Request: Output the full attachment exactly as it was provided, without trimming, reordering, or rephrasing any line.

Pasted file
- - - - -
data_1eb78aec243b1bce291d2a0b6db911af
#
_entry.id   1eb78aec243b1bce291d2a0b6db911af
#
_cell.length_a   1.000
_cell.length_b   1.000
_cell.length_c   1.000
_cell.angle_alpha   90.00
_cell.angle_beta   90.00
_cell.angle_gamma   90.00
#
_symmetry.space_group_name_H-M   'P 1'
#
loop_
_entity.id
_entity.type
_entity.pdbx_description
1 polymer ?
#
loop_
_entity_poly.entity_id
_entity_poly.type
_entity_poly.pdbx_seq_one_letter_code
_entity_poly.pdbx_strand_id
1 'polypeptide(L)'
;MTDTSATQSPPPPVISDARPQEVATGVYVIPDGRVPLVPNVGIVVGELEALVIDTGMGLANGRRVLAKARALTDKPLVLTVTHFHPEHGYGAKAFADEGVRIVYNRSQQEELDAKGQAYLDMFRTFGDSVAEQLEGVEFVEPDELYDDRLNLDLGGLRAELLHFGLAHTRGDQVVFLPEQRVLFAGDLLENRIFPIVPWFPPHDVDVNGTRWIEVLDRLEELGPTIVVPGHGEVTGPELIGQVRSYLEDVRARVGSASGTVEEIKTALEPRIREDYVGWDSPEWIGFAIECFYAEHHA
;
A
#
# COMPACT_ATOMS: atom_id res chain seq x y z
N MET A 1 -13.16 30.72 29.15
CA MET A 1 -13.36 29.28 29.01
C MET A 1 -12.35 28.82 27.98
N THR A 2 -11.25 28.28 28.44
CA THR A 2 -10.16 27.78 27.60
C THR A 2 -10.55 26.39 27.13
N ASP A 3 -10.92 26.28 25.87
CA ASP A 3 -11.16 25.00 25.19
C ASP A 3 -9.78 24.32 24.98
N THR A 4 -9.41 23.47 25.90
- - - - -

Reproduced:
data_1eb78aec243b1bce291d2a0b6db911af
#
_entry.id   1eb78aec243b1bce291d2a0b6db911af
#
_cell.length_a   1.000
_cell.length_b   1.000
_cell.length_c   1.000
_cell.angle_alpha   90.00
_cell.angle_beta   90.00
_cell.angle_gamma   90.00
#
_symmetry.space_group_name_H-M   'P 1'
#
loop_
_entity.id
_entity.type
_entity.pdbx_description
1 polymer ?
#
loop_
_entity_poly.entity_id
_entity_poly.type
_entity_poly.pdbx_seq_one_letter_code
_entity_poly.pdbx_strand_id
1 'polypeptide(L)'
;MTDTSATQSPPPPVISDARPQEVATGVYVIPDGRVPLVPNVGIVVGELEALVIDTGMGLANGRRVLAKARALTDKPLVLTVTHFHPEHGYGAKAFADEGVRIVYNRSQQEELDAKGQAYLDMFRTFGDSVAEQLEGVEFVEPDELYDDRLNLDLGGLRAELLHFGLAHTRGDQVVFLPEQRVLFAGDLLENRIFPIVPWFPPHDVDVNGTRWIEVLDRLEELGPTIVVPGHGEVTGPELIGQVRSYLEDVRARVGSASGTVEEIKTALEPRIREDYVGWDSPEWIGFAIECFYAEHHA
;
A
#
# COMPACT_ATOMS: atom_id res chain seq x y z
N MET A 1 -13.16 30.72 29.15
CA MET A 1 -13.36 29.28 29.01
C MET A 1 -12.35 28.82 27.98
N THR A 2 -11.25 28.28 28.44
CA THR A 2 -10.16 27.78 27.60
C THR A 2 -10.55 26.39 27.13
N ASP A 3 -10.92 26.28 25.87
CA ASP A 3 -11.16 25.00 25.19
C ASP A 3 -9.78 24.32 24.98
N THR A 4 -9.41 23.47 25.90